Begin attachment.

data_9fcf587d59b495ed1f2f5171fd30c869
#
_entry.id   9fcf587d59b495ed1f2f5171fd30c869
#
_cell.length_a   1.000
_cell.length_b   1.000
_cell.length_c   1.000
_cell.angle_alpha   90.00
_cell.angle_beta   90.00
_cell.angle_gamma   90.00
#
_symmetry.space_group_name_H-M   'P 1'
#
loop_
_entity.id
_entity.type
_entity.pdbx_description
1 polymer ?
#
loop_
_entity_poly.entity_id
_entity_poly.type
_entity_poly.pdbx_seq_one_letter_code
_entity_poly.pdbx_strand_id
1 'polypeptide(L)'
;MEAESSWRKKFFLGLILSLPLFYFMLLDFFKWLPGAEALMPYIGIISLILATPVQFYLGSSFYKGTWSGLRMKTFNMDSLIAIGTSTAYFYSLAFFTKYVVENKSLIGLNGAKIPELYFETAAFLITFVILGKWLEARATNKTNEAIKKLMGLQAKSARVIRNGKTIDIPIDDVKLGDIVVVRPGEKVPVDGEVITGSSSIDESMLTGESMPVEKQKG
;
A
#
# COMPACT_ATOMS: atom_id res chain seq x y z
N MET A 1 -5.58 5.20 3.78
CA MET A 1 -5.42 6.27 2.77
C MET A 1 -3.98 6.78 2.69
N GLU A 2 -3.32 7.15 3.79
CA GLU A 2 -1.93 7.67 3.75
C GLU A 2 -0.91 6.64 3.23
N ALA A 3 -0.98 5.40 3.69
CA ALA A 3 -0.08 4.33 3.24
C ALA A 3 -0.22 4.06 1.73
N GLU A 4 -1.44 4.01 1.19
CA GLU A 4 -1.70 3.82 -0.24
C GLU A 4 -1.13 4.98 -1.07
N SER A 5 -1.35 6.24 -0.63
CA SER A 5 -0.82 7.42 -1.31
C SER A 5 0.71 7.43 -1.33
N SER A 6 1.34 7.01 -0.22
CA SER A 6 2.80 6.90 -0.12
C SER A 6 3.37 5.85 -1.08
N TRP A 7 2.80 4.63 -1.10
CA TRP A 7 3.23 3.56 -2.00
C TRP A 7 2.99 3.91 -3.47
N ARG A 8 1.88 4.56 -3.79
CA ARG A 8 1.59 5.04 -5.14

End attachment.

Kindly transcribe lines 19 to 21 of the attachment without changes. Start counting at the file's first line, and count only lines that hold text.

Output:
#
loop_
_entity_poly.entity_id